Ratings agency Standard & Poor’s just upgraded Spain’s economy, raising the country’s credit rating from BBB to BBB+.
Spain has a stable outlook too — though it’s heavily indebted, S&P is confident about Spain’s buoyant growth prospects and labour market reforms.
Though it had a huge recession that’s left the country with eye-watering unemployment levels (still over 20%), the country has been held up as an example of the rebound other southern European countries could experience if they passed a comprehensive set of reforms.
It’s a pretty glowing report. Here’s what they say, in their own words:
The upgrade reflects our view of Spain’s strong, balanced economic performance over the past four years, which is gradually benefiting public finances. We now expect real GDP growth to average 2.7% over 2015-2017 versus our previous forecast of 2.2% after our review in April this year. Combined with our projection of the GDP deflator at about 0.6% this year, this implies nominal GDP growth of 3.8% in 2015 and more than 4% for the next three years, compared with average nominal GDP contraction of about 0.9% from 2011-2014. A shift toward consistently higher real and nominal growth would benefit Spain’s debt dynamics, given that the Spanish Treasury refinances central government and regional debt at an average cost of less than 1%.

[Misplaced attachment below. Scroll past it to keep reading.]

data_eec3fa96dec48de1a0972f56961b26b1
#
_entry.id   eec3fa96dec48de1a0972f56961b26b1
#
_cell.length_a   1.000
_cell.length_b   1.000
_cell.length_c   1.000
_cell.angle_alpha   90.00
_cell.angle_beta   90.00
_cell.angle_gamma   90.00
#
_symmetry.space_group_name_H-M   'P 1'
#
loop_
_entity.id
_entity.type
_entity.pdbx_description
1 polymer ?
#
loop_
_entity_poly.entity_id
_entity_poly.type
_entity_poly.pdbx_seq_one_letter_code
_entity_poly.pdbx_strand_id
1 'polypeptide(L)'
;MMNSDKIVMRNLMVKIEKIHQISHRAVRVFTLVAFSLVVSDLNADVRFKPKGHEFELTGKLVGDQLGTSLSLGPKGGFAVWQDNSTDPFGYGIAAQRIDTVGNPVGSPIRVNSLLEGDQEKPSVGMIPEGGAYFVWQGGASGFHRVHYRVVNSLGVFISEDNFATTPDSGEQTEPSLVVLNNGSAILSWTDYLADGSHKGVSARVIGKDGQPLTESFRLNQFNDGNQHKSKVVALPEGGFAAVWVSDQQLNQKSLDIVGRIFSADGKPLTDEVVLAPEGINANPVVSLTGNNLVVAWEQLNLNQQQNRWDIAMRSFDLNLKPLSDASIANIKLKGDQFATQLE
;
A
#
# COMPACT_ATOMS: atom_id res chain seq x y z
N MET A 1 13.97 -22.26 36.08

Some of Spain’s growth drivers–including front-loaded tax cuts, lower oil prices, and a weaker exchange rate–are likely to fade. Others–including labour and other structural reforms, as well as easier financing conditions–will, in our view, contribute permanently to Spain’s more dynamic recovery than peers’. One key change is that the Spanish economy is more open than it was seven years ago. Although external risks continue to overshadow any growth model based on net exports, Spain has a strong track record of gaining international market share in goods and services. By the end of 2015, we expect exports to represent about 34% of Spain’s GDP versus 25% in 2008.